Symptoms Of Lyme In Horses

    One of the most common signs of Lyme in horses is lameness or arthritis that is difficult to identify and may change locations. Other symptoms are anterior uveitis, neurologic signs, low grade fever, sensitivity to touch, weight loss, tremors, neck pain, lethargy and laminitis.

    The key is that there is usually some degree of behavior change. About 10% to 15% of the horses in my practice area become dangerously spooky when infected with Lyme. The exact reason for this is unknown, but it may be due to one of the different strains. Sometimes Lyme appears along with or before/after cases of equine protozoal myelitis , particularly in older horses. And sometimes Lyme presents with neurological symptoms that look like EPM, but are negative to the EPM test, and positive for Lyme. The characteristic bulls-eye skin lesion is not seen, most likely due to the horses hair coat.

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    Pasture Management For Lyme Disease Prevention In Horses

    Good pasture management is one of the main ways to prevent Lyme disease in horses with an emphasis placed on keeping grass short, as well as maintaining wide paths between areas of overgrown land and pasture. Ticks tend not to dwell in grassy areas where they cannot hide from the sun and prefer waiting in long grass for passing animals which they then latch on to for a meal. It is important to remember that ticks also carry a variety of other infectious agents, including Babesia, Rickettsia and other recently uncovered viral agents.

    Respiratory problems may also be a sign of Lyme disease in horses and some horse-owners ensure that their animals have their titers tested annually, or more often, to make sure they catch Lyme disease promptly. Treatment with antibiotics prior to actual diagnosis with Lyme disease in horses is also becoming more popular but this poses the risk of creating antibiotic-resistant superbugs, as well as affecting the horses gastrointestinal system, liver, and general health.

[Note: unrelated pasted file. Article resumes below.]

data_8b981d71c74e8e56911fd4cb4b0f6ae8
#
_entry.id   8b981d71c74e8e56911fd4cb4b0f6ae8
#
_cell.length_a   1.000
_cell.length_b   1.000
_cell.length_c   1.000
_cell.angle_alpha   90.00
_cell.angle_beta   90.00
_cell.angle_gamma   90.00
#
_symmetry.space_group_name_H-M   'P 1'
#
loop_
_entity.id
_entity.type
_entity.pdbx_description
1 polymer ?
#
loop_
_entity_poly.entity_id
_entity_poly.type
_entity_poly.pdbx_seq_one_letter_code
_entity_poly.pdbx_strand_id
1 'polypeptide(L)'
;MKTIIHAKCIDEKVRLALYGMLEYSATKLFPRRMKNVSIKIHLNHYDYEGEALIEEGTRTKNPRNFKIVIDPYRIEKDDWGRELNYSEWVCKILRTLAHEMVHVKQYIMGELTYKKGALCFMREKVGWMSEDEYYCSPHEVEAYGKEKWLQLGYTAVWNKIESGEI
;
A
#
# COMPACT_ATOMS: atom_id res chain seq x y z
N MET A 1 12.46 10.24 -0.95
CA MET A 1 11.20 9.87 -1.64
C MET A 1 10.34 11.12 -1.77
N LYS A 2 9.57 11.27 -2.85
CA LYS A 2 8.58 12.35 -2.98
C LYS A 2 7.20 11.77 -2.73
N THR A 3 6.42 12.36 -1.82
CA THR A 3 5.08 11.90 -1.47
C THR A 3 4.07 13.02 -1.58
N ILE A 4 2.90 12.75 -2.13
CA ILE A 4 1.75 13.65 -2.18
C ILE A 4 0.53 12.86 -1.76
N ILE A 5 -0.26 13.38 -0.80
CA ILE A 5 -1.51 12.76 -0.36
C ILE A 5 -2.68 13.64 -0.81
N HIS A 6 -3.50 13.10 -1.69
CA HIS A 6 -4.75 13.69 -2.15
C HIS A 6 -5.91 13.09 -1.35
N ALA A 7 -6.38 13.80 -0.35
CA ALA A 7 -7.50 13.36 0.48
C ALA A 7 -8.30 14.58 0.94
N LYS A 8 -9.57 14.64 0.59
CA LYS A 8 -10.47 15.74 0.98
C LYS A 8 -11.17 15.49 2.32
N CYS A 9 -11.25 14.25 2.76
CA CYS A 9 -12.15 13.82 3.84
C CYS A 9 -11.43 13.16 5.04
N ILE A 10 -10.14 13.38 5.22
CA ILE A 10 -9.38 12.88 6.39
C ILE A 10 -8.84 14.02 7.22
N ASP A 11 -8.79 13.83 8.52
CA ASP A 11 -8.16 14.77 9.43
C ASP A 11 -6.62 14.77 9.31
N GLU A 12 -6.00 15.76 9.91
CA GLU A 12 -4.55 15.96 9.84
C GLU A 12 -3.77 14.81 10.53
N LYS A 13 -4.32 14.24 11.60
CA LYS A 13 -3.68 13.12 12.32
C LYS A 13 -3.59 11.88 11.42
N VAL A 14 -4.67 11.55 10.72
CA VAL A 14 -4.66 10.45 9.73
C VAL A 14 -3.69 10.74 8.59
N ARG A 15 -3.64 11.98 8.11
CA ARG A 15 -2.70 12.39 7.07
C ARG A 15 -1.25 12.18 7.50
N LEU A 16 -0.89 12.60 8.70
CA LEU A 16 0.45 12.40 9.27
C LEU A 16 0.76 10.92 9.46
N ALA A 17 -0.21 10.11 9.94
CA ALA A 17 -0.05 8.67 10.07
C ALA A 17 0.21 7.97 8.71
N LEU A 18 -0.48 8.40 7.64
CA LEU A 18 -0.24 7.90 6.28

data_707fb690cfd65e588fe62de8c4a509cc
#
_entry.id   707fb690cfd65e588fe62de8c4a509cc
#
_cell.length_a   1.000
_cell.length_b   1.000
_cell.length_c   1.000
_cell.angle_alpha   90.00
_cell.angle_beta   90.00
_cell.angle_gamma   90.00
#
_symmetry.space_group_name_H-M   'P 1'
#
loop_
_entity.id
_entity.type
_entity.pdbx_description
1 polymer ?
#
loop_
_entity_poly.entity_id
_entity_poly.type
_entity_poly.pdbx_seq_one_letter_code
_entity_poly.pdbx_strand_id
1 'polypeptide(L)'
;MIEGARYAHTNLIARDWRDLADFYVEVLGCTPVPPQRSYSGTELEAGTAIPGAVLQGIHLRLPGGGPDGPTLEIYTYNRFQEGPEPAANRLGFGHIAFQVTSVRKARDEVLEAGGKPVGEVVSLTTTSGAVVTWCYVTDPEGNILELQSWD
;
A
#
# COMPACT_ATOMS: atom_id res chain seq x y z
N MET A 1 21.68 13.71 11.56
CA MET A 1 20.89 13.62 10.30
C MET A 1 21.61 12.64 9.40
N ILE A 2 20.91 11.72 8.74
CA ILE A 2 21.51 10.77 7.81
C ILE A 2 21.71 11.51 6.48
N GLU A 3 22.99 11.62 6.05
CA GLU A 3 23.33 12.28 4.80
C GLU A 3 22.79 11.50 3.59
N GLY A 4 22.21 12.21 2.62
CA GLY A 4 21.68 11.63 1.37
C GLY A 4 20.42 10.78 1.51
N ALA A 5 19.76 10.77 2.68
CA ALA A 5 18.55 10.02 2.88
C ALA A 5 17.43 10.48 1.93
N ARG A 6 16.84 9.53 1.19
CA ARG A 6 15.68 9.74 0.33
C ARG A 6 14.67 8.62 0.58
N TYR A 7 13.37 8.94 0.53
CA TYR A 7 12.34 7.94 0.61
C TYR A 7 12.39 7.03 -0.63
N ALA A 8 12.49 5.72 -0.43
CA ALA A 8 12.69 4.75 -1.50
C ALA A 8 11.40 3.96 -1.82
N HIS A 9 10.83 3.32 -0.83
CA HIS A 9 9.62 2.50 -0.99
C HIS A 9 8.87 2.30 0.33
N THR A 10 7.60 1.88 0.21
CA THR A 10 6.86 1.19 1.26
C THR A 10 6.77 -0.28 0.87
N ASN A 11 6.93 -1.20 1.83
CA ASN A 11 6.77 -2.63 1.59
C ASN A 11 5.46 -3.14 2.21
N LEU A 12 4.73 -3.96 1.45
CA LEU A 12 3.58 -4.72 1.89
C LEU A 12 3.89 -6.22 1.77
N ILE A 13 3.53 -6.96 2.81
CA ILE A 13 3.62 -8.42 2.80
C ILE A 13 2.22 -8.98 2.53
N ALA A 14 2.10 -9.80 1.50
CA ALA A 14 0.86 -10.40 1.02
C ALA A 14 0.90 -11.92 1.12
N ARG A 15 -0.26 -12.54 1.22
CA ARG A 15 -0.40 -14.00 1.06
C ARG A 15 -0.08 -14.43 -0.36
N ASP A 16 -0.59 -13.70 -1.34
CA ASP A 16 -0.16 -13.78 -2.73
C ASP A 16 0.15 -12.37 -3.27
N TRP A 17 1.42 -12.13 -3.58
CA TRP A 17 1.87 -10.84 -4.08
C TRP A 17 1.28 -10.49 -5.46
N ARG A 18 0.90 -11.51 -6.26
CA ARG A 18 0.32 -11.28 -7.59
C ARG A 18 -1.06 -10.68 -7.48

The Best Articles Ive Found On Lyme Disease In Horses

    Lyme Disease in the Equine, Part II

    I found this article the most helpful.

    It describes the disease and then gives a solid course of action including Western and Eastern medicine.

    The author, Dr. Joyce Harman, agrees in stopping the disease with antibiotics before it can do more harm however and this is the part I really like she gives advice on what kinds of medicine, vitamins, therapies, herbs will support the horse while he is healing from Lyme.

    Another great article in the HORSE JOURNAL is linked here.

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    Hemp Cannabis And Cbd

    The use of hemp with cannabinoids for equine LD is new, but early clinical use is showing excellent results. In humans, CBDs are being used successfully for LD. The effects of cannabinoids on the immune system, arthritis, pain relief and inflammation are among the reasons they are useful for LD.

    CBD is usually available as an oil extract. This is an expensive way to give it to horses, since the dose that seems to have the best clinical effect is about 25mg twice a day. Poor quality CBD is a common problem, and products with low concentration likely have less effect. Hemp will grow anywhere, and extracts toxins from the soil, so its important to use organic, traceable products. Recently, a hemp leaf extract has been used.

    Cannabis with a THC component is not legal in most states, so has not been researched for use in horses. It would likely have an overly sedating effect in horses, making them unsafe to ride.